When the Best Offense Would Have Been No Defense

December, 11, 2007
12/11/07
4:25
PM ET

It made some news at the time, but I swear I didn't notice it.

I just learned about an amazing play in which, after a jumpball, a certain NBA player drove to the wrong hoop and attempted to make a basket. He missed, in no small part because he was fouled by an aggressive and misguided defender, who was apparently eager to keep his own team from making two easy points.

Which means you had a moment of an NBA game -- we're talking about the finest basketball league in the history of one of the most popular sports on the planet -- where not one, but two players did not know which basket was theirs.

This is a nightmare, by the way, if you are a referee. Shooting foul? Or out of bounds? 

Patricia, of Patricia's Various Basketball Stuff, wrote about the April 1999 game like this: 

Only in a Golden State-Dallas game can you have one of the boneheadest plays ever topped by an even more boneheaded play.

When I saw it live, I was completely confused as to what had just happened (they never showed a replay in the arena). I knew that something _very_ wrong had just happened, but my brain couldn't accept what it was. My confusion greatly increased when Golden State inbounded the ball and headed the other way down the court.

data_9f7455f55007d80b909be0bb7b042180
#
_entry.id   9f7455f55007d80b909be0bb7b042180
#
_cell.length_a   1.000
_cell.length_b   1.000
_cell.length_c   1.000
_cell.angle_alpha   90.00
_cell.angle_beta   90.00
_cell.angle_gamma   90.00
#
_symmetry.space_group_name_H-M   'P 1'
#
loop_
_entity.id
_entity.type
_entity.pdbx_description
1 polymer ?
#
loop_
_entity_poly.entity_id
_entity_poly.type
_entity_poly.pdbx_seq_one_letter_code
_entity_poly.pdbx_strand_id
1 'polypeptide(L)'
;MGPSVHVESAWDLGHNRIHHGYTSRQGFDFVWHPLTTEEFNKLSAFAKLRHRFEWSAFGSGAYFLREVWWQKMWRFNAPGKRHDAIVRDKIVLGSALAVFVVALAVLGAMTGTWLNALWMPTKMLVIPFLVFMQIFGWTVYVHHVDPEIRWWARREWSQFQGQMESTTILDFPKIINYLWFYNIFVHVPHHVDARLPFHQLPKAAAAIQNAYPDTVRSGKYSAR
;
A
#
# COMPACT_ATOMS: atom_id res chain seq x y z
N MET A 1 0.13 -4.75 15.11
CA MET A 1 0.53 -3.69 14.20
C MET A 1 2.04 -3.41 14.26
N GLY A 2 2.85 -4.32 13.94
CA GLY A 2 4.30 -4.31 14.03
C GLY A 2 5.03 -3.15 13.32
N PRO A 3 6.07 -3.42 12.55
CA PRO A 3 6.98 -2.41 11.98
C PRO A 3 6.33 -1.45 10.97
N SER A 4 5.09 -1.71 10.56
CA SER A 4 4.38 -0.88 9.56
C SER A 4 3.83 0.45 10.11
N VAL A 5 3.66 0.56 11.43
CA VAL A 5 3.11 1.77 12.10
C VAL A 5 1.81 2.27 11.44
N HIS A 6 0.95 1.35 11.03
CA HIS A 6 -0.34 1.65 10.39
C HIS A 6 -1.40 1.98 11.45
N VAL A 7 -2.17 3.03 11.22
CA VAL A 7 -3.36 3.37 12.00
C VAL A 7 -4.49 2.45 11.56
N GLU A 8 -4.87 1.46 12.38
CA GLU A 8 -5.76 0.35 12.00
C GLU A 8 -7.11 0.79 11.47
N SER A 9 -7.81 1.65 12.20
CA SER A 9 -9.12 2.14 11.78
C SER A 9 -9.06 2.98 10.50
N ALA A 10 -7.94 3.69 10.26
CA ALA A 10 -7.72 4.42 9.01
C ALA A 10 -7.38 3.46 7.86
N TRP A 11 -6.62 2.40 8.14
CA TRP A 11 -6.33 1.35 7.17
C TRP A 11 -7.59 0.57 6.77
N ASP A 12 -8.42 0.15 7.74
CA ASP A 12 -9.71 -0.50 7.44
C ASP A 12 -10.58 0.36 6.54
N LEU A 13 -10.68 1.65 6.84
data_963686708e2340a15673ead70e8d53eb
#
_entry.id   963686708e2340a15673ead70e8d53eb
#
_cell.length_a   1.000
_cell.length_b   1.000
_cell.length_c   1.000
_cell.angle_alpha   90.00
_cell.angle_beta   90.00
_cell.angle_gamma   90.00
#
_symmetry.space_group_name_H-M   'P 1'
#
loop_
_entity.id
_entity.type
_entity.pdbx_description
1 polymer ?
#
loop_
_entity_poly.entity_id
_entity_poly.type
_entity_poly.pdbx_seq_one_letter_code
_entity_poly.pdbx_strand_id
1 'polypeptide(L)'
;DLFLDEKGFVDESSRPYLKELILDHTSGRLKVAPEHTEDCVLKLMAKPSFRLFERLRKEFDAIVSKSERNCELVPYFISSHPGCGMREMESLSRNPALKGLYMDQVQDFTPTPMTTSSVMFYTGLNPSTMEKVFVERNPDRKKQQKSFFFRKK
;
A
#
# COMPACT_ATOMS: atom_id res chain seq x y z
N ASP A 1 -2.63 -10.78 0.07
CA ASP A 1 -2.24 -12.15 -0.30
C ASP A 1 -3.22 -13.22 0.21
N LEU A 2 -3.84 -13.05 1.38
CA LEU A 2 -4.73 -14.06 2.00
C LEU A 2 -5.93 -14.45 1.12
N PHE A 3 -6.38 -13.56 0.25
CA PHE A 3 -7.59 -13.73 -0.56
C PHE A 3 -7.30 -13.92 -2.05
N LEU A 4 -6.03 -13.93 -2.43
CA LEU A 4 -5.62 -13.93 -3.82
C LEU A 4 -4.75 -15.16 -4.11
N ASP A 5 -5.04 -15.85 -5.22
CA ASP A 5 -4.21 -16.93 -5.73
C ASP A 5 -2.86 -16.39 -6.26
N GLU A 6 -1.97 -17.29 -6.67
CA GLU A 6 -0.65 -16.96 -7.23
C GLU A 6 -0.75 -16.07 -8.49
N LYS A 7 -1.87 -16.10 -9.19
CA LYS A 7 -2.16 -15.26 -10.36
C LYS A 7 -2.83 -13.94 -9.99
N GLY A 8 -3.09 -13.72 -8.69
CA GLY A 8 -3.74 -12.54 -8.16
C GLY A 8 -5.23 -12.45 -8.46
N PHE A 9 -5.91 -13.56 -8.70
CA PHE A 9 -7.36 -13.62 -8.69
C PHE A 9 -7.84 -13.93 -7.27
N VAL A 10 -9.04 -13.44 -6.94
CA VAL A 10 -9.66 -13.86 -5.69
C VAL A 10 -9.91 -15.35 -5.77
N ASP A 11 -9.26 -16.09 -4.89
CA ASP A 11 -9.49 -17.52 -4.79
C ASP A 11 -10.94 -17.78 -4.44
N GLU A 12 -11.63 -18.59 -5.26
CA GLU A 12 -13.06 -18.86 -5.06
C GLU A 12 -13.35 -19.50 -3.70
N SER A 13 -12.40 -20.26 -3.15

A few minutes into the 4th quarter, Robert Pack and Terry Cummings had a jump ball at the Mavs' end of the court. Chris Mills got the ball and went for the layup, but Samaki Walker came over and blocked the ball and the refs called a foul on Walker. Of course, Mills was shooting at the Mavs' basket.

The refs huddled to figure out how to handle the call. P.J. Carlesimo wanted it to be a shooting foul, but gave up that argument when the ref responded with okay, but Mills had to shoot at the Mavs' basket. It ended up being a non-shooting foul with Golden State inbounding the ball on the side.

Mills was able to laugh about it after the game and Walker wouldn't talk to the media about it. Walker got razzed by his teammates when he returned to the bench at the next timeout.

The irony of the whole thing was that Dallas lost by one point. 

Chris Mills, Samaki Walker ... we salute you.

(Thanks to Rodney for making me aware of this.)

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